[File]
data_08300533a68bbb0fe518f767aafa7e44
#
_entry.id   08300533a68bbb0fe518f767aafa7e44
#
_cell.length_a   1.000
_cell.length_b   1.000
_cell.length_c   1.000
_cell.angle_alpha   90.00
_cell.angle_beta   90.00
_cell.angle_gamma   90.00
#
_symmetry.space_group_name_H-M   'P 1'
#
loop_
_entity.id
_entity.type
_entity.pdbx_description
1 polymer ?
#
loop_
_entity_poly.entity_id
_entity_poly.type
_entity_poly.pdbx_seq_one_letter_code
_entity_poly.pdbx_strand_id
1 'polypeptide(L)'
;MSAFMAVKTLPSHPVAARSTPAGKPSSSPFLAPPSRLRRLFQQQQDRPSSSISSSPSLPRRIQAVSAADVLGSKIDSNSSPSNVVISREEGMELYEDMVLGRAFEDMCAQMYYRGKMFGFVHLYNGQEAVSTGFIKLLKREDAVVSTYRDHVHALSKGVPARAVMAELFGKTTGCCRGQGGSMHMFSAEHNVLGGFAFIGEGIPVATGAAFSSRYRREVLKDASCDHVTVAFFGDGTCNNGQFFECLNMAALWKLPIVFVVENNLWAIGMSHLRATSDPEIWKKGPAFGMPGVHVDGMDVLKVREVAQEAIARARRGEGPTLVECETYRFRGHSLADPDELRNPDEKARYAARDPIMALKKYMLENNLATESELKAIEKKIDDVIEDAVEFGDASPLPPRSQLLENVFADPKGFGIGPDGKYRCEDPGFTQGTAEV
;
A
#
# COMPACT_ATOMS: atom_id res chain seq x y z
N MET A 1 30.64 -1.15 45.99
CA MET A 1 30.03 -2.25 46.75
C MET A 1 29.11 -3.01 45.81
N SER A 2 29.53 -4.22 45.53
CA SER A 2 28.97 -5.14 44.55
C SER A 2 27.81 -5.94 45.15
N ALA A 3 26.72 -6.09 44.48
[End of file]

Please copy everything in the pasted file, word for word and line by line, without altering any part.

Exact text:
data_08300533a68bbb0fe518f767aafa7e44
#
_entry.id   08300533a68bbb0fe518f767aafa7e44
#
_cell.length_a   1.000
_cell.length_b   1.000
_cell.length_c   1.000
_cell.angle_alpha   90.00
_cell.angle_beta   90.00
_cell.angle_gamma   90.00
#
_symmetry.space_group_name_H-M   'P 1'
#
loop_
_entity.id
_entity.type
_entity.pdbx_description
1 polymer ?
#
loop_
_entity_poly.entity_id
_entity_poly.type
_entity_poly.pdbx_seq_one_letter_code
_entity_poly.pdbx_strand_id
1 'polypeptide(L)'
;MSAFMAVKTLPSHPVAARSTPAGKPSSSPFLAPPSRLRRLFQQQQDRPSSSISSSPSLPRRIQAVSAADVLGSKIDSNSSPSNVVISREEGMELYEDMVLGRAFEDMCAQMYYRGKMFGFVHLYNGQEAVSTGFIKLLKREDAVVSTYRDHVHALSKGVPARAVMAELFGKTTGCCRGQGGSMHMFSAEHNVLGGFAFIGEGIPVATGAAFSSRYRREVLKDASCDHVTVAFFGDGTCNNGQFFECLNMAALWKLPIVFVVENNLWAIGMSHLRATSDPEIWKKGPAFGMPGVHVDGMDVLKVREVAQEAIARARRGEGPTLVECETYRFRGHSLADPDELRNPDEKARYAARDPIMALKKYMLENNLATESELKAIEKKIDDVIEDAVEFGDASPLPPRSQLLENVFADPKGFGIGPDGKYRCEDPGFTQGTAEV
;
A
#
# COMPACT_ATOMS: atom_id res chain seq x y z
N MET A 1 30.64 -1.15 45.99
CA MET A 1 30.03 -2.25 46.75
C MET A 1 29.11 -3.01 45.81
N SER A 2 29.53 -4.22 45.53
CA SER A 2 28.97 -5.14 44.55
C SER A 2 27.81 -5.94 45.15
N ALA A 3 26.72 -6.09 44.48